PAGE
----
How the Swedish capital broke new ground...

What do Candy Crush, Minecraft and Skype all have in common? They all hail from tech-savvy Stockholm. Even though we in the UK tend to fetishise Sweden’s gender equality, architecture, design and crime drama, we often overlook its contribution to music and tech; and the country’s capital is at the global forefront.

Soundcloud and Spotify were both invented and founded in Stockholm – two platforms that most Clash readers use on a daily, if not hourly basis – and are perfect examples of what the city’s Head of start up and tech, Joseph Michael, has dubbed ‘MusicTech’.

“MusicTech describes technologies allowing us to create and consume music,” says Michael. “And in Stockholm we’re really strong in both music and tech – it really needs acknowledgement.”

Let’s look at tech first. After Silicon Valley, Stockholm produces highest number of ‘unicorns’ – tech companies valued at over a billion dollars – per capita. Per million people in Stockholm there are 6.3 unicorns; in Silicon Valley the number is marginally higher, 6.9.

In terms of Europe, the small city of just 1.4 million inhabitants punches well above its weight: there are five unicorns in Stockholm, five in Berlin (with 3.5 million inhabitants) and seven in London (with a huge 8.5 million inhabitants).

And its not just modern tech start-ups, Stockholm has led the world in more traditional tech for years: a huge 40% of global mobile traffic runs on a Swedish network, Ericsson, headquartered in Stockholm, and the green “call” button was invented in the city way back in 1979.

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In terms of MusicTech, Stockholm is equally well-represented in the global market. As well as modern day essentials Spotify – with 30 million paying subscribers worldwide – and Soundcloud – with 175 million users – Stockholm-born Kobalt is the world’s largest independent music publisher.

Stockholmers also have a habit of founding MusicTech companies that others want to buy, Michael tells us. Beats Music – the streaming service of headphone-maker Beats Electronics – was co-founded by swede Ola Sars. The entire Beats company was acquired by Apple for $2.6 billion in 2014, and Sars now runs Soundtrack Your Brand, also known as Spotify for Business.

Tidal, now owned by Jay Z, was launched in 2014 by Norwegian/Swedish public company Aspiro, whose founders were Jörgen Adolfsson, Christer Månsson and Klas Hallqvist – colleagues in a Swedish telecom company.

Skype founders Niklas Zennström and Janus Friis started RDIO in 2010, a music streaming service with 38 million songs in its library – more than both Spotify (30 million) and Apple (37 million). The company is now based in San Francisco.

It’s not just music streaming that Stockholmers are trailblazing: Pacemaker is a personal music mixing app, designed for iPhone, iPad, and Apple Watch. Auxy Is an iPad app for creating music. Just one month after release in 2014 the app was featured by Apple in the app-store, and saw 500,000 downloads in the first couple of weeks.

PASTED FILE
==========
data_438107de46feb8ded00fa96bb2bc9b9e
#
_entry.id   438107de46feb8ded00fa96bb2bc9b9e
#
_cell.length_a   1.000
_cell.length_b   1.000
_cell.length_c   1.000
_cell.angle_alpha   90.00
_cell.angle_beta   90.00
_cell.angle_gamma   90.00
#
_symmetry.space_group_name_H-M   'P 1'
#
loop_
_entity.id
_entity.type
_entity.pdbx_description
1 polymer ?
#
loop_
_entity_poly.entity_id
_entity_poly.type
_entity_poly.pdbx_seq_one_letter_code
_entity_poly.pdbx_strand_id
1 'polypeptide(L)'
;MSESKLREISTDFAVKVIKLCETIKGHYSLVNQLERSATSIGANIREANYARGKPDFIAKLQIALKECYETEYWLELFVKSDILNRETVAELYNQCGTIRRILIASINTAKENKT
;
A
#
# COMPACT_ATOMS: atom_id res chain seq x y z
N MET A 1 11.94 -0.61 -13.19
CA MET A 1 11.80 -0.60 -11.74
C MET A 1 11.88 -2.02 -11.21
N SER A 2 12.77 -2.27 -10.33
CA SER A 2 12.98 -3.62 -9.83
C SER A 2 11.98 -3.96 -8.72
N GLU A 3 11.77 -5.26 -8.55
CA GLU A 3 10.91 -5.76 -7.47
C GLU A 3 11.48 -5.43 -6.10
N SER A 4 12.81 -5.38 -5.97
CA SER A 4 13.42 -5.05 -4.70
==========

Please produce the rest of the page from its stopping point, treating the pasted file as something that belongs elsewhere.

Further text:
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We like new things. It’s in our nature...

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It’s not just apps, Stockholmers are busy inventing MusicTech objects that help users make music in the real world: there’s Sensus, the world’s first ‘smart guitar’, and Zoundio, AI that works with instruments to help learning, Michael thinks all this is no coincidence, that Stockholm itself is the reason for all its inhabitants’ innovation. “We produce great music for such a small country, and tech is part of our DNA” he says.

He’s right: Stockholmers tell Clash about how affordable and accessible music education is in the city, and how early they are to adopt technology. Sweden is the third-largest music exporter in the world behind the US and the UK (incredible considering its size) and Stockholm is at the heart of it.

The city produced Max Martin, record producer and songwriter, who's had a total of 54 songs reach the top 10 charts, more than Madonna (38), Elvis Presley (36) and the Beatles (34). In May of 2012, half of the top 10 songs on the Billboard Hot 100 were written or produced by Swedes. The city is even playing host to one of the biggest global music events of the year: the Eurovision Song Contest 2016 breezed into town at the weekend.

Micheal thinks the size of Stockholm has resulted in a collective mind-set reaching further than its physical size. “We are able to innovate and we like new things. It’s in our nature,” he says. “Because we’re small it forces everyone to think globally – the size of the city is actually beneficial.” Stockholm proves it’s quality not quantity that’s important.

Fancy visiting the MusicTech capital? Clash stayed at Clarion Hotel Stockholm, located on island Södermalm: a hip district famous for its restaurants and bars. Make sure you eat at Bleck for its cured elk, natural wine and most excellent staff.

Fly from all major London airports and Manchester with SAS, British Airways, Norwegian or Ryanair, landing at Stockholm's main airport Arlanda, Västerås to the west or Skavsta to the south. Take the Arlanda Express train from Arlanda to the city or book on a coach with Flygbussarna.

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Words: Emma Finamore (@Finamoray)

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